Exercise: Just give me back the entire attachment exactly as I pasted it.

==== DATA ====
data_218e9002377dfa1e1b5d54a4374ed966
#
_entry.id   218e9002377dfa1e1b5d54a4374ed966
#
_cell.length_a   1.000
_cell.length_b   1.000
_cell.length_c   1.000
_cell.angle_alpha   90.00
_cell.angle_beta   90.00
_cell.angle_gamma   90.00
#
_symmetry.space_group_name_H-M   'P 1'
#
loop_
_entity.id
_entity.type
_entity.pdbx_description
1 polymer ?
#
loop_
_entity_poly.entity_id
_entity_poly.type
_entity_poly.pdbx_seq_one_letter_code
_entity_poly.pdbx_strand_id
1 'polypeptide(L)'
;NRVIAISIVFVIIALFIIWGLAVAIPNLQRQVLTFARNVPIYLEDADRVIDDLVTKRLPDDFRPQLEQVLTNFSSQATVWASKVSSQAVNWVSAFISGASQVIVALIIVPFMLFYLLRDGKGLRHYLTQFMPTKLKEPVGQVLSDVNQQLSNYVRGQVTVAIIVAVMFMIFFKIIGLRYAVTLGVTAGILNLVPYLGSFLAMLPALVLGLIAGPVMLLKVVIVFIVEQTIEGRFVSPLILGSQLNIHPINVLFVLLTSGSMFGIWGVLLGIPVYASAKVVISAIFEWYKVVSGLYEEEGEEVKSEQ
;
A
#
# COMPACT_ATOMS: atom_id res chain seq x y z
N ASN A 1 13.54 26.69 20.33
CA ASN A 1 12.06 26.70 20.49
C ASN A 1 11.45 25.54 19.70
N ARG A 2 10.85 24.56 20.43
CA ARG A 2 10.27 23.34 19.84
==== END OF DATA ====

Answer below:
data_218e9002377dfa1e1b5d54a4374ed966
#
_entry.id   218e9002377dfa1e1b5d54a4374ed966
#
_cell.length_a   1.000
_cell.length_b   1.000
_cell.length_c   1.000
_cell.angle_alpha   90.00
_cell.angle_beta   90.00
_cell.angle_gamma   90.00
#
_symmetry.space_group_name_H-M   'P 1'
#
loop_
_entity.id
_entity.type
_entity.pdbx_description
1 polymer ?
#
loop_
_entity_poly.entity_id
_entity_poly.type
_entity_poly.pdbx_seq_one_letter_code
_entity_poly.pdbx_strand_id
1 'polypeptide(L)'
;NRVIAISIVFVIIALFIIWGLAVAIPNLQRQVLTFARNVPIYLEDADRVIDDLVTKRLPDDFRPQLEQVLTNFSSQATVWASKVSSQAVNWVSAFISGASQVIVALIIVPFMLFYLLRDGKGLRHYLTQFMPTKLKEPVGQVLSDVNQQLSNYVRGQVTVAIIVAVMFMIFFKIIGLRYAVTLGVTAGILNLVPYLGSFLAMLPALVLGLIAGPVMLLKVVIVFIVEQTIEGRFVSPLILGSQLNIHPINVLFVLLTSGSMFGIWGVLLGIPVYASAKVVISAIFEWYKVVSGLYEEEGEEVKSEQ
;
A
#
# COMPACT_ATOMS: atom_id res chain seq x y z
N ASN A 1 13.54 26.69 20.33
CA ASN A 1 12.06 26.70 20.49
C ASN A 1 11.45 25.54 19.70
N ARG A 2 10.85 24.56 20.43
CA ARG A 2 10.27 23.34 19.84